The Vietnam War was long, horrible, and divided our nation. Those who served in the military then were not treated kindly when they returned. Some of us served during that period and returned to civilian life without much notice.
Others returned scared or disabled with physical and mental wounds.
But more than 56,000 of the soldiers, sailors, marines, coast guardsmen and air force service members did not survive the conflict.
The “Wall That Heals” was displayed last week at the Berry Lynnhurst Cemetery in Fountain City, (Tennessee) and among the names are seventy-six men from Knoxville.
Beginning in 1997 the names of those wounded in Vietnam and who died later of their wounds have been added to the wall.
My thoughts turned to two incidents not related to Knoxville but which mean a lot to me as do several names on the wall.
First, although few know it, seven Coast Guardsmen were killed in Vietnam and five of those names are on the wall. I was Coast Guard and have been surprised to find that very few Americans know that branch of the military was serving there.
But the USCG was there, offshore in cutters and on the Mekong River doing patrol. Two of the men were killed while on river patrol, mistakenly gunned by the U. S. Air Force because there was no radio communication between the boat and the planes. Some were killed aboard the ship they were on, which they served and one Coast Guard pilot was killed while flying on a bombing mission with a Navy pilot.
The name that drew me to the original Wall in Washington, D.C. years ago is that of Lt. John Michael Cole. He and I were friends when we both were high school students in Kentucky. I lost touch with him and a lot of other friends who served when my family moved out of state.
Mike Cole was a great guy, played in our high school band, and was a friendly and outgoing young man. He attended the University of Kentucky and Cumberland College. By the time he was killed in action, in 1972, he had earned the rank of lieutenant.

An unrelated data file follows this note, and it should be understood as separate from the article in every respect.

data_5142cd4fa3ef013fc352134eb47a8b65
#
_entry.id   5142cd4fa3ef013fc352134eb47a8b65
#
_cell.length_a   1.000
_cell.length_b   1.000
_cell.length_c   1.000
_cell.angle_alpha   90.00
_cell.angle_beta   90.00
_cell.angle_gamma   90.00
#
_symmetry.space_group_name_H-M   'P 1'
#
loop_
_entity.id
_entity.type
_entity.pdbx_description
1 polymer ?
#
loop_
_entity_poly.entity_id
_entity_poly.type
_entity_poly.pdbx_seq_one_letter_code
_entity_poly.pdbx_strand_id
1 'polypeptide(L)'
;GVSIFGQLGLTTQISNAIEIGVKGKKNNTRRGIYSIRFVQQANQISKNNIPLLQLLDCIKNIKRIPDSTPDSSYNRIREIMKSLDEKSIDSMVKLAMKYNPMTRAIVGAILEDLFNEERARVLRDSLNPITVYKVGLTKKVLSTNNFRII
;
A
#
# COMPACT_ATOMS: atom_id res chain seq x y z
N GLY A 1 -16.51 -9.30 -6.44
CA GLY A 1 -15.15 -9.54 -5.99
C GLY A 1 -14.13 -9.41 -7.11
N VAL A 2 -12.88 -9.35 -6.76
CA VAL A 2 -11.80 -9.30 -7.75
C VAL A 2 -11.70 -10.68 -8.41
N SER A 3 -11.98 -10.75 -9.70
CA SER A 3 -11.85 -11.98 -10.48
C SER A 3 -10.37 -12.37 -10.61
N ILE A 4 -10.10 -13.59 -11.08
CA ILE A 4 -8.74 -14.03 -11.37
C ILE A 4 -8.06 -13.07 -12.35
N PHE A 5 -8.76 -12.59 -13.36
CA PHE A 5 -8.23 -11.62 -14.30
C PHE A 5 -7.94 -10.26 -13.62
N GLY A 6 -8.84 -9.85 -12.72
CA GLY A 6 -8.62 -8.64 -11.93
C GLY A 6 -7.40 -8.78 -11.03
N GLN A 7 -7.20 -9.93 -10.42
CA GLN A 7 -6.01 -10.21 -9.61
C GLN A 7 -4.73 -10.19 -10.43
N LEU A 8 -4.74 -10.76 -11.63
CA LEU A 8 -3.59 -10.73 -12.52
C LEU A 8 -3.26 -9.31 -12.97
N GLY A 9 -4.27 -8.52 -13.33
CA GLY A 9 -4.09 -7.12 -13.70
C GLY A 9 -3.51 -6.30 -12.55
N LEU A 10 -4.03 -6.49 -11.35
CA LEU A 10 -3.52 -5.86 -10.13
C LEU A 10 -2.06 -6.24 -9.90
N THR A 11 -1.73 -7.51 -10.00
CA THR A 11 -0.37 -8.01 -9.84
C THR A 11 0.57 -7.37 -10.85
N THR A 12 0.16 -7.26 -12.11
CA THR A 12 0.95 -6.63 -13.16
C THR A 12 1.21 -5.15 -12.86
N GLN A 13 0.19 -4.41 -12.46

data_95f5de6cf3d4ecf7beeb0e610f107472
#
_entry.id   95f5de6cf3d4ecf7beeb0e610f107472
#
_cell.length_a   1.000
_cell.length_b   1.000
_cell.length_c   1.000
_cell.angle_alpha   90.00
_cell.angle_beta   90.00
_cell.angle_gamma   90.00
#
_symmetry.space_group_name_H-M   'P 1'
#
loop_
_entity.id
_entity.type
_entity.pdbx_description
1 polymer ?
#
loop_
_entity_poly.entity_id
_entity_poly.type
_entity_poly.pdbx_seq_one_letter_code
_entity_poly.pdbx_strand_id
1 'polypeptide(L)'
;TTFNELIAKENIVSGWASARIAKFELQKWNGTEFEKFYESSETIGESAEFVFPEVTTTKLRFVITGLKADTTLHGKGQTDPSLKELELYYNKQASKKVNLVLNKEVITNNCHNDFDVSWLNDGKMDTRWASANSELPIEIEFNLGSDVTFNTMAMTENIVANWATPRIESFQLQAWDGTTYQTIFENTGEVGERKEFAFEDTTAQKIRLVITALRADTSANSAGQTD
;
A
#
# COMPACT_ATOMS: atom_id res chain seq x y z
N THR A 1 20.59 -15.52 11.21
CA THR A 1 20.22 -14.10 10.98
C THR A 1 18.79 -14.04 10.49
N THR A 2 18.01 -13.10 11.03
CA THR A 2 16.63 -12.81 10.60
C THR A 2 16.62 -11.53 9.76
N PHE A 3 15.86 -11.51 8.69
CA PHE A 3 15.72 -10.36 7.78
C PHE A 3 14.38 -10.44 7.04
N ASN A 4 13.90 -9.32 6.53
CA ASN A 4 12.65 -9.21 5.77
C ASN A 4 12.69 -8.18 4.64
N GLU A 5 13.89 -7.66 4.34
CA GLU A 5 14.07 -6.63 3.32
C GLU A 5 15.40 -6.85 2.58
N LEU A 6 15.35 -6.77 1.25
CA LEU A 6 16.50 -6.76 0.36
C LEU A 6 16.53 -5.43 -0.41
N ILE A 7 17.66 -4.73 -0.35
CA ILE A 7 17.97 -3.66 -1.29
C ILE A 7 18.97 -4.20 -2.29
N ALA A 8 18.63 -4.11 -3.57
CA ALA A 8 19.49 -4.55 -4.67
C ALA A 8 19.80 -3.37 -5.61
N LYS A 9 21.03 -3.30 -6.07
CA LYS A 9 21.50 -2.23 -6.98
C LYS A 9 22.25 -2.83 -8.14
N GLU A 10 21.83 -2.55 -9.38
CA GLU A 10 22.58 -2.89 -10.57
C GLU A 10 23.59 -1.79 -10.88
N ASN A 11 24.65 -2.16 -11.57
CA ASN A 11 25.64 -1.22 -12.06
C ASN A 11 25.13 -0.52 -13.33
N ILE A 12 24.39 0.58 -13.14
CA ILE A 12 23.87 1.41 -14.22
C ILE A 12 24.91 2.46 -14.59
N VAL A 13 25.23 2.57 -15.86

Cole was a navigator aboard an Air Force plane and was killed by ground gunfire. The Williamsburg, Kentucky, native was married at the time of his death and his daughter was born one month later.
I didn’t hear of Mike’s death for a few years as my journalism profession moved me and my family around the country but when I returned to the area it struck me like it was something I should have known. His family ran a small business there and I went by a couple of times to visit them. I still think of my days and the many friends I had, several who served during the conflict.
Four other young men from that town, where I lived for 10 years as a child, became causalities of Vietnam.
The “Wall That Heals” was scheduled to come down and move on yesterday but, while it stood there people who had visited the original wall and those who have not had to opportunity to viewed the names of those almost forgotten men and women.
On the wall are 276 Native Americans, 120 men of foreign birth, 25,000 who were 20 years or younger, 17,000 who were married, 1,448 who were killed on the last day of their Vietnam tour, and 8 women of the 7,484 women who served there.
The Wall That Heals was sponsored by The Vietnam Veterans of America, Capt. Bill Robinson Chapter 1078, Knox County Mayor Tim Burchett, Berry Lynnhurst Cemetery and East Tennessee PBS, and the Wall That Heals is a creation of the Vietnam Veterans Memorial Fund. The structure’s schedule called for it to next appear in Burnsville, N.C., and then six other cities this year.
Society Editor’s note:
The Wall That Heals is a half-scale replica of the Vietnam Veterans Memorial in Washington D.C. The replica was in place in Tennessee on October 4 through October 8 and is scheduled for placement in different locations in the U.S. throughout the remainder of the year.
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About the writer:
My friend on the Wall that Heals was written by Mike Steely, formerly of Williamsburg, who is currently a writer for the Knoxville Focus. The article ran in the Knoxville Focus on October 9 and was spotted by a Williamsburg resident who brought it to my attention because of the interest and she and many other people in Whitley County knew one or both men.
Mike Steely is a relative of the Steely family who ran Paul Steely Ford in Williamsburg. He was born in Jellico, and spent about 10 years living in Williamsburg, then later moved to Florida where he met his wife, graduated and joined the U.S. Coast Guard for which he served six years.